How to Find Merged Cells in Excel (& What You Can Do Instead)

Woman looking at her laptop computer reading how to find merged cells in Excel

You’ve probably come across situations where Excel didn’t allow you to make certain changes to your data because some of the cells you selected were merged. But, it can be tough to find merged cells in Excel because they often look so similar to others. 

Working with large datasets makes it even more difficult as there could be numerous merged cells scattered throughout the worksheet.

The easiest way to find merged cells (and unmerge them, if you wish) is by using Find & Replace. 

What can’t you do with merged cells?

Excel users often merge cells for formatting reasons. For example, they may want to create a label that spans several columns or center a title over an Excel dynamic chart.

However, the presence of merged cells will stop Excel from completing certain tasks, such as:

  • Sorting cells or columns that contain merged cells
  • Trying to reference a merged cell in a formula
  • Copying merged cells, or a range of data that contains merged cells
  • Counting cells in a range

Since merged cells restrict what you’re able to do, it’s generally advised not to use them unless you absolutely need to. Luckily, there’s a tool you can use to make your cells look merged without actually having to merge them – but more on that later!

First, here’s how to find merged cells in your worksheets. 

Find merged cells in Excel using Find & Replace

The Find & Replace tools are really useful for tasks like this. You’ll be able to highlight, select, and delete or unmerge cells in a few easy steps. Here’s how to do it!

Let’s say you have a dataset with a list of countries and their approximate populations like this: 

Excel table with countries and their approximate populations

In this example, let’s merge cells B4 and B5, as well as cells C2 and C3. When cells are merged, only the upper left value is retained.

Excel table with merged cells

1. Select any single cell to search the whole worksheet, or select a specific range of cells to search within.

2. On the Home ribbon item, select Find and then Replace to open the Find & Replace dialog. 

3. Click Options to show additional features.

4. Click on the Format button to the right of the “Find what” field. The Find Format dialog box will be displayed.

5. Check the Merge Cells option under the Alignment. Hint: Be sure that you actually check the Merge Cells box. It may appear to be toggled on because the checkbox shows a dash by default, but it’s not active until you check it and it shows a check mark.

6. Click OK, and then Find Next or Find All.

7. If you selected Find All in the step above, the merged cells will be listed at the bottom of the dialog. You can select the first listing, hold down the Shift key, and then click the last listing to select each of the listed cells individually.

At this point, you can choose to highlight, delete, or unmerge the merged cells. 

  • To highlight the merged cells – Select the style/color you’d like to highlight merged cells with on the Home ribbon tab
  • To delete the merged cells – Simply right click and select Delete
  • To unmerge the cells – Navigate back to the Home ribbon item, then click the Unmerge Cells button

How to format cells without merging them

Merged cells often become a nuisance, but they can make certain elements – chart titles, spreadsheet headings, etc. – look more clean and organized.

To replicate the look of merged cells without the limitations, you can use the Center Across Selection command instead.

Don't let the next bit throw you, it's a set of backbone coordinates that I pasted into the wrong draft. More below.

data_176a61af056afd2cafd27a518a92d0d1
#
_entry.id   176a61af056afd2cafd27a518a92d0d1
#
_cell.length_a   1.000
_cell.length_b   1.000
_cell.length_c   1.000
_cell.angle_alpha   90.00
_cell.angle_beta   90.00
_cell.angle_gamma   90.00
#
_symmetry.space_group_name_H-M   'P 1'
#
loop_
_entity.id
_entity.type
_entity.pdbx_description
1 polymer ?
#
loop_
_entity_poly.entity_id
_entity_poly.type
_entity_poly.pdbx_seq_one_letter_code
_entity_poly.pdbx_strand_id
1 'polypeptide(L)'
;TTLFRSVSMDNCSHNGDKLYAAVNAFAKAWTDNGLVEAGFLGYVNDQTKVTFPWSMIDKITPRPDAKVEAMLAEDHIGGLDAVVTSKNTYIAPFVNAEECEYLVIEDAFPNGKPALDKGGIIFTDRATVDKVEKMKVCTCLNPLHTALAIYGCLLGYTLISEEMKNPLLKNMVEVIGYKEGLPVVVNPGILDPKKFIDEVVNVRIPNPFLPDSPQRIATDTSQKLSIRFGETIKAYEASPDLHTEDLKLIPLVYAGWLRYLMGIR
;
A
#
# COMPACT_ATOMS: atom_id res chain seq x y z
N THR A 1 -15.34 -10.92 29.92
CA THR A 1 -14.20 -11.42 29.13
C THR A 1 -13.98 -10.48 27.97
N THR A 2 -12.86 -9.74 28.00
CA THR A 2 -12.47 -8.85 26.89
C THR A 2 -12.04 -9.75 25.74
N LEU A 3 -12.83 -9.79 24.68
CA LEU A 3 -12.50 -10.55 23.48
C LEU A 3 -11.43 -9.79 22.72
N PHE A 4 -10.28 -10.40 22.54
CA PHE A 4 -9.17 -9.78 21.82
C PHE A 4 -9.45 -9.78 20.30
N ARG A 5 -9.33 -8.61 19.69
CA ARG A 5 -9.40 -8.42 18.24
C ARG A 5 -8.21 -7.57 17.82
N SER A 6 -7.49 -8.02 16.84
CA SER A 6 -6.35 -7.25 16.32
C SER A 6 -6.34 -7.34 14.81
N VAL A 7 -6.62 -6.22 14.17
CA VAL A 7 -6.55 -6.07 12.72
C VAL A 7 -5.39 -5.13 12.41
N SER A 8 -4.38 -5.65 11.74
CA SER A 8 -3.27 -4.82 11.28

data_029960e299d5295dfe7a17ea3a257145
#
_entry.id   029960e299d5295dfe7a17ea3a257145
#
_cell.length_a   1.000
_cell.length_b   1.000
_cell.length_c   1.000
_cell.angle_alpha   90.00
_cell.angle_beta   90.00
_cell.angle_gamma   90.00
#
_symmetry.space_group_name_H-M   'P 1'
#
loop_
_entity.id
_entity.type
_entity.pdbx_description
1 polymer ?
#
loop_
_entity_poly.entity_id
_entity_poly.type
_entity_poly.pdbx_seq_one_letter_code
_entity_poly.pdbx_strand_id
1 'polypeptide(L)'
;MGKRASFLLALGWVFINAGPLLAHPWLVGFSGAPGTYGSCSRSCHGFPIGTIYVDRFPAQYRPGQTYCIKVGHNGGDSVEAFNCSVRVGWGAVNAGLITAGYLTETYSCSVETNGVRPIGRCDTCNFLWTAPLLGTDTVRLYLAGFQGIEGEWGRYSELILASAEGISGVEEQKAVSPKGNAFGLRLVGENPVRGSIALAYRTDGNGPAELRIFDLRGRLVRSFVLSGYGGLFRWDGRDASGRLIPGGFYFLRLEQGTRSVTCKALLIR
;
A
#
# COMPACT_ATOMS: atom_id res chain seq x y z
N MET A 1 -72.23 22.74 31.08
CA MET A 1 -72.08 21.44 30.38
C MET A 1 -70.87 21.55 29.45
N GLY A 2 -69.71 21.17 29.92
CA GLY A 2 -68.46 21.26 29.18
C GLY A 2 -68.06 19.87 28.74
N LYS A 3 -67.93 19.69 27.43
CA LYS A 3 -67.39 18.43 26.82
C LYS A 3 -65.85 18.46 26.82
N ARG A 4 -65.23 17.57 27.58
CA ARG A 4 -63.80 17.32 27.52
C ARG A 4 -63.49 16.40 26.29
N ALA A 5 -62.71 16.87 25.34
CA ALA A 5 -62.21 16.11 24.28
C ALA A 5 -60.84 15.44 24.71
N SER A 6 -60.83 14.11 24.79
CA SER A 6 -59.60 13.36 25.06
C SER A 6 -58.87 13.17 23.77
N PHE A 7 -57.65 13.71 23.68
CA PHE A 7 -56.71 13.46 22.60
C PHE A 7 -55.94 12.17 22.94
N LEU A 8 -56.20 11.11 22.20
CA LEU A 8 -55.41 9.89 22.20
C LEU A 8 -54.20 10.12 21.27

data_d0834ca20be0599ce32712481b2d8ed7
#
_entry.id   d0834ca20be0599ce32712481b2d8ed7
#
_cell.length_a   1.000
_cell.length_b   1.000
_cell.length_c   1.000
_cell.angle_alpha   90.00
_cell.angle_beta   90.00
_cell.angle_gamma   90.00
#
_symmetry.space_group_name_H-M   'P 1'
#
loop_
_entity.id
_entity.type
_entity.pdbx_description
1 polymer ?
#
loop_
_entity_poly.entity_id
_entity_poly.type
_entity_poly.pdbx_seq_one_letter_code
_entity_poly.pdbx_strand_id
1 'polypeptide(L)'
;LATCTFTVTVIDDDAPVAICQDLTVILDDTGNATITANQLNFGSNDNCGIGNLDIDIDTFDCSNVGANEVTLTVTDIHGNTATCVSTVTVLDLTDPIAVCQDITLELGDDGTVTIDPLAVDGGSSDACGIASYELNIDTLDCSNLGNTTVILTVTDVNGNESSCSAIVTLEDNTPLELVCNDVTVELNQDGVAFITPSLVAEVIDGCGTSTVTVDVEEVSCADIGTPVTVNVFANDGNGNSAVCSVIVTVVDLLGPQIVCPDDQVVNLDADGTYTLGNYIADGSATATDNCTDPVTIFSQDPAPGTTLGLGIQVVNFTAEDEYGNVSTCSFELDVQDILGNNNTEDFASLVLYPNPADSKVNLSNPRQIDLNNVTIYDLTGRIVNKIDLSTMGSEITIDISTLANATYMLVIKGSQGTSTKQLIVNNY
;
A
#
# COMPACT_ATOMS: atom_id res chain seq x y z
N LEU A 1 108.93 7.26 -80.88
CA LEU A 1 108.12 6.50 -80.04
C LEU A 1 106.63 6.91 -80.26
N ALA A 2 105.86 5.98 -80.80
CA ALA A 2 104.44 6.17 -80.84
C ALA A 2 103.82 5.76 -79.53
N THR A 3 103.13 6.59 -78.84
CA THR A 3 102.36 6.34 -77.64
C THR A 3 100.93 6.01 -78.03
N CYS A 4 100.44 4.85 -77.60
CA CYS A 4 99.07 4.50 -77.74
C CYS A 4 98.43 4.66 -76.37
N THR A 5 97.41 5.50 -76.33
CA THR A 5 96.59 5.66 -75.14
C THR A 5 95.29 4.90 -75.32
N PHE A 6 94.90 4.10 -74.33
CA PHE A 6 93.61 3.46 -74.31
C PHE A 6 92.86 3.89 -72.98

Let’s say you want to select two cells in adjacent columns (we’ll use cells B1 and C1 here). Select the cells you’d like to “merge,” then right-click the selection and choose the Format Cells option. 

Table that shows how to find merged cells in Excel and how to use Center Across Selection instead

Navigate to the Alignment tab, and choose Center Across Selection from the Horizontal options in the dialog box. After hitting OK, you’ll see that the two cells have the appearance of being merged 🙂

Do you have any other quick ways to find merged cells in Excel? Let us know in the comments!

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  1. Jerry on January 25, 2023 at 9:14 pm

    Here’s what I’d like to do, but I’ve never figured out how:

    With a lengthy description you can wordwrap the text, either with merged cells, or with “center across selection”. But is there a way to left justify or right justify the wordwrapped text? All the ways I’ve tried result in center justify.

    • Meraai on February 28, 2023 at 1:15 am

      Hi Jerry,
      Once you’ve centered the text across the selection, hit enter.
      To left align: Click on the “Align Left” icon on the Home ribbon – “Alignment”.
      To justify: Click on “Alignment”. In the horizontal dropdown, select “Justify”, then “OK”.

  2. Justin W on January 26, 2023 at 8:11 pm

    Is there a way to “Left Align Across Selection”? Basically instead of using “Center Across Selection” and having the text centered across the cells I would like to left align the text but run it across a few cells/columns so that the text does not get cut off and so that it does not force the column widths to grow when the underlying data isn’t that long, only the title.

    • Meraai on February 28, 2023 at 1:25 am

      Hi Justin
      Please see my comment on Jerry’s question.
      You do not have to run your text across cells. Increase the cell width up to a max of 255 ( that is seriously wide – I hardly ever go over 70).
      On the “Home” ribbon, click on “Format”, then “Autofit Row Height”.
      You now have a cell with a medium-width column and a higher than ‘normal’ row height, with readable text inside.

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